I wake up early on Saturday morning. I'm usually excited and looking forward to a random Non-League game. Not so this morning. I'm a jibbering wreck and have already got that jabbing, knotting pain you get in the pit of your stomach. I'll make no bones about it, I'm really worried about the Imps run of form, as they enter the final furlong of a long title race. They've played something like 52 games already. Canny manager, Danny Cowley, has recruited shrewdly in the loan market. It takes time to bed-in new recruits; time we haven't got.

I took Sticky Jnr to his first Imps' game back in 1998. Falklands veteran, Phil 'Sergeant' Stant, was in the managerial hot seat. His assistant was former Mansfield Town player/manager George Foster. Lincoln were on a miserable run of form and lost again, 3-2, to Leyton Orient. 'Stanty' was a popular guy amongst the supporters. Sadly, not the same can be said of his pal, George. "Foster out" rang around the stadium, with 3-year-old Junior leading the chanting. Foster was relieved of his duties on Monday morning. I often remind Sticky Jnr that he cost somebody their job.

Ms Moon and I potter up to Nottingham Railway Station. Tickets are collected and a much-needed coffee shouted up, before jumping on the 11:29 am train to Lincoln Central. We're treated to some old lady ringing her entire contacts from her phone. We get the whole potted history of her dysfunctional family. I can't alight the choo choo quick enough onto the platform.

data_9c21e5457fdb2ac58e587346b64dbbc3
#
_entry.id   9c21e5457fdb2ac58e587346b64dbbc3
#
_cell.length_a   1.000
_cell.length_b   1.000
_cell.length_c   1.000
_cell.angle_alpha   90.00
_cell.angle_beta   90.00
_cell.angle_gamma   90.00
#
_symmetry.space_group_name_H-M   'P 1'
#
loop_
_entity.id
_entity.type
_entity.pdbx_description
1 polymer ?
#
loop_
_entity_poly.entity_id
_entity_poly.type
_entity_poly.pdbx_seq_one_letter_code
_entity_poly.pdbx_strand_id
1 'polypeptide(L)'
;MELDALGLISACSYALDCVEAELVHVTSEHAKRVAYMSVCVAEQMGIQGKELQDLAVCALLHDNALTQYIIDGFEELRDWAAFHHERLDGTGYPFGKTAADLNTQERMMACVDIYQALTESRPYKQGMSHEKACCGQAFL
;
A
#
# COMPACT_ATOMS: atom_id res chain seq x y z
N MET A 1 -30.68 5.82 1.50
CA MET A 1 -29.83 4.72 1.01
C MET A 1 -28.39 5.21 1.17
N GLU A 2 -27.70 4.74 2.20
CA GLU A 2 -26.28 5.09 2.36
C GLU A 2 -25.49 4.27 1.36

We head towards the Brayford Waterfront - it's England's oldest inland harbour. After eyeing up a number of eateries we opt for the Handmade Burger Company. James Brown's 'Sex Machine' is on the dukey. I have a Belgian blonde (beer) and wolf down a burger soaked in blue cheese sauce, quicker than Scooby Doo. There's a nice ambience about the place and it manages to take my mind off the football for a short while until I check the Live Scores app - Tranmere Rovers have beaten Wrexham 1-0 at the Racecourse Ground. They're now top and slowly turning the screw. My stomach begins to churn again.

I collect the matchday tickets. We park ourselves to the rear of the Software Europe Stand. The DJ's set is not a patch on Salford City, Radcliffe Borough or Brackley Town. I'm clutching at straws when I say that 'Sweet Caroline' by Neil Diamond is the pick of a very average set.

Bromley FC are the visitors. I recently read a hilarious book by devoted fan Dave Roberts who followed them home and away for the whole of last season after returning home from the USA. Notable folk born in Bromley include: H G Wells, Pixie Lott, Peter Frampton and Clash drummer Topper Headon.